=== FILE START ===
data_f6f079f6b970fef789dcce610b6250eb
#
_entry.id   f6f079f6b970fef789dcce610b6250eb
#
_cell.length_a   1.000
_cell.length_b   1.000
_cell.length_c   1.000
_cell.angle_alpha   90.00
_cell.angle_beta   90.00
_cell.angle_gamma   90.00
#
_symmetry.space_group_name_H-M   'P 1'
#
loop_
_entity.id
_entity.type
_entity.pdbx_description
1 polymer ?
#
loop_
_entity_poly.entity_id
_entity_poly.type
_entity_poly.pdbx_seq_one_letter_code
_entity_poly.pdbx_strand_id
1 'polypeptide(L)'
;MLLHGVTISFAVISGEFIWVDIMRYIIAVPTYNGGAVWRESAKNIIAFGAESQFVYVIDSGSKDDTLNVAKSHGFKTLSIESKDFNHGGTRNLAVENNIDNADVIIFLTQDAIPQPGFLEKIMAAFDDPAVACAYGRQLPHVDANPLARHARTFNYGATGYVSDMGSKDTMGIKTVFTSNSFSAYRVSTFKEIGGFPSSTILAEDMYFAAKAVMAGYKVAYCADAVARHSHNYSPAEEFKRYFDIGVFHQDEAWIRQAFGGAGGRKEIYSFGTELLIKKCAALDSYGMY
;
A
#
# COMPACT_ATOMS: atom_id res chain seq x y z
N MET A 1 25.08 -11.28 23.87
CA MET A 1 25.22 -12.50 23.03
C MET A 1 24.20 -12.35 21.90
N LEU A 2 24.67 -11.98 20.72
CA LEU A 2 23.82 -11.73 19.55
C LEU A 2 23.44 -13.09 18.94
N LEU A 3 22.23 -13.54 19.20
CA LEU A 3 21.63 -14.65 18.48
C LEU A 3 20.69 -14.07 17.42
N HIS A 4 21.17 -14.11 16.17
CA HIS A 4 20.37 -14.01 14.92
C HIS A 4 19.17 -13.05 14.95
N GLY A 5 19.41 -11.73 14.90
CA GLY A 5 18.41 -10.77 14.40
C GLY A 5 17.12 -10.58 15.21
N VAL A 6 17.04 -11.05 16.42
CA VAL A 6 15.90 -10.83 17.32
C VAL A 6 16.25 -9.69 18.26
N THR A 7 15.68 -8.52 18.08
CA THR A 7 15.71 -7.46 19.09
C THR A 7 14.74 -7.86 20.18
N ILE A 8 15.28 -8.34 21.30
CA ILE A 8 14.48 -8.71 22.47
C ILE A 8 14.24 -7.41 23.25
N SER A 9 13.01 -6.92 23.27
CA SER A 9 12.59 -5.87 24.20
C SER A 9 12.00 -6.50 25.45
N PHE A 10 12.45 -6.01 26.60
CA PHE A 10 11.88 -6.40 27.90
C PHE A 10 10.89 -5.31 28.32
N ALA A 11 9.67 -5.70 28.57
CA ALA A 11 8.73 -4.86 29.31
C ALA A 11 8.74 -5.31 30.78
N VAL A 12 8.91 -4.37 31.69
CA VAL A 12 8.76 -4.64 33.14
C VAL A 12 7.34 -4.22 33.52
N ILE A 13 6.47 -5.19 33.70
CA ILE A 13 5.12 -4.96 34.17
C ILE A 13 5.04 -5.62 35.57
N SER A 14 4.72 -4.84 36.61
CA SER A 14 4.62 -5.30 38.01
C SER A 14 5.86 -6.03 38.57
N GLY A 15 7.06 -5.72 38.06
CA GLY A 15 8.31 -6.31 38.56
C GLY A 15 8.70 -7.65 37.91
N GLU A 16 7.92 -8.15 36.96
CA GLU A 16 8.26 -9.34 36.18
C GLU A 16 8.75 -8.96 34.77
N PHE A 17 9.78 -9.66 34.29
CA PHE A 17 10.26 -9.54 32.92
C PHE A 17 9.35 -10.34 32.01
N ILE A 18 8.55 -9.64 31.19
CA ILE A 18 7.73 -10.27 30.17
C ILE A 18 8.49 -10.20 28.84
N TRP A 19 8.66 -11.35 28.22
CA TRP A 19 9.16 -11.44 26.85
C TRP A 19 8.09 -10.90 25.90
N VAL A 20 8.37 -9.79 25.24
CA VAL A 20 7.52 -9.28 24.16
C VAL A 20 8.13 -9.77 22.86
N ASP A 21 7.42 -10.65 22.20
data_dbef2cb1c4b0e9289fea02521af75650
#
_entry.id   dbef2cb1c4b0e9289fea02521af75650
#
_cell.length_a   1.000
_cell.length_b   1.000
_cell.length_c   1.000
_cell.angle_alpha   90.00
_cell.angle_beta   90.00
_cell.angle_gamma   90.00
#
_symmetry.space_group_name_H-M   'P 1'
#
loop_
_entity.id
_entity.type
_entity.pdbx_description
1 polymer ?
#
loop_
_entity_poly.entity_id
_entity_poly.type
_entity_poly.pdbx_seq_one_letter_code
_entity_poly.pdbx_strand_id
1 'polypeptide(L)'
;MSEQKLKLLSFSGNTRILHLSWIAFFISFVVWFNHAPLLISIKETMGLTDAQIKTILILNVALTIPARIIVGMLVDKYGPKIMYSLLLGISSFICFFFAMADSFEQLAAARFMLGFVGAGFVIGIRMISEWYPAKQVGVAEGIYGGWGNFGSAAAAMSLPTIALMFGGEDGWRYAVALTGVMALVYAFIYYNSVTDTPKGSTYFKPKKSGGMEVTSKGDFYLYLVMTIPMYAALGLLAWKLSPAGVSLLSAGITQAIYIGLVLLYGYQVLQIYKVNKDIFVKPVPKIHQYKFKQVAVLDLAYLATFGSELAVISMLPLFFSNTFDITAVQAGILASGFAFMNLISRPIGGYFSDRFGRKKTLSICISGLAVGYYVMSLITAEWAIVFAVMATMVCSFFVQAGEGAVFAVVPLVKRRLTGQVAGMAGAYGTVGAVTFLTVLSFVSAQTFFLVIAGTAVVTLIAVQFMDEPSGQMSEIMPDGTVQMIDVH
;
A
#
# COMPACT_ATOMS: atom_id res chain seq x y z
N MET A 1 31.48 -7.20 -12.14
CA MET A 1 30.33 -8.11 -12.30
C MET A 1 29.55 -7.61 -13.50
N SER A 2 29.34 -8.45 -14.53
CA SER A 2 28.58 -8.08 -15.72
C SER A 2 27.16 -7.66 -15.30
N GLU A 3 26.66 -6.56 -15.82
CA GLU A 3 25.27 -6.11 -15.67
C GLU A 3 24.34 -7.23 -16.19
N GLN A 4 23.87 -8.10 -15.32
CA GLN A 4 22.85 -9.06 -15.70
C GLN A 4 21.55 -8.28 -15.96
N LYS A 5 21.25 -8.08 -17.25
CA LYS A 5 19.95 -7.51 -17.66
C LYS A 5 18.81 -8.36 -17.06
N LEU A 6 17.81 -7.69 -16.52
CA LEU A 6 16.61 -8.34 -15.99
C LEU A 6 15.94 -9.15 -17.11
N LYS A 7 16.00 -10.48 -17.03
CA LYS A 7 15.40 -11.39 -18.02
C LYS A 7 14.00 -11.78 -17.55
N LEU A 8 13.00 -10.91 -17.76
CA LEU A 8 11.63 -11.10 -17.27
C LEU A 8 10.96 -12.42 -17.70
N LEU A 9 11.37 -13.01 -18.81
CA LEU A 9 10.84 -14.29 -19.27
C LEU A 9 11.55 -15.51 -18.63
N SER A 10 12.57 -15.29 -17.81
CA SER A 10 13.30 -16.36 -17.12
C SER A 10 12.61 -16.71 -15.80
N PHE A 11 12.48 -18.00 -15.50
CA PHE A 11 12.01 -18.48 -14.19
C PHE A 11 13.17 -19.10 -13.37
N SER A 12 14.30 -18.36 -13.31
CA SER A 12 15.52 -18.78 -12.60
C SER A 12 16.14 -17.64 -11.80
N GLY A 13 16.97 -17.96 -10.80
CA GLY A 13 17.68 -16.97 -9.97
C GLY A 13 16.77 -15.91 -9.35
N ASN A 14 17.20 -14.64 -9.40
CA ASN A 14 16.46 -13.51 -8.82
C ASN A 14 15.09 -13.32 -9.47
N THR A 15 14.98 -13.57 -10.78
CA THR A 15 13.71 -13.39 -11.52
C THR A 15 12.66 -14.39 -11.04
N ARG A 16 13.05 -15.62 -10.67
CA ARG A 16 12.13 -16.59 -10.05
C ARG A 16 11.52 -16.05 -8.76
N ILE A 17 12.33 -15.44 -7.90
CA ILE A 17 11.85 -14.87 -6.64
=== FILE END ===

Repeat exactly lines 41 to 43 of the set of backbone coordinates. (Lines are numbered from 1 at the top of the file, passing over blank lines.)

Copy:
CA HIS A 4 20.37 -14.01 14.92
C HIS A 4 19.17 -13.05 14.95
N GLY A 5 19.41 -11.73 14.90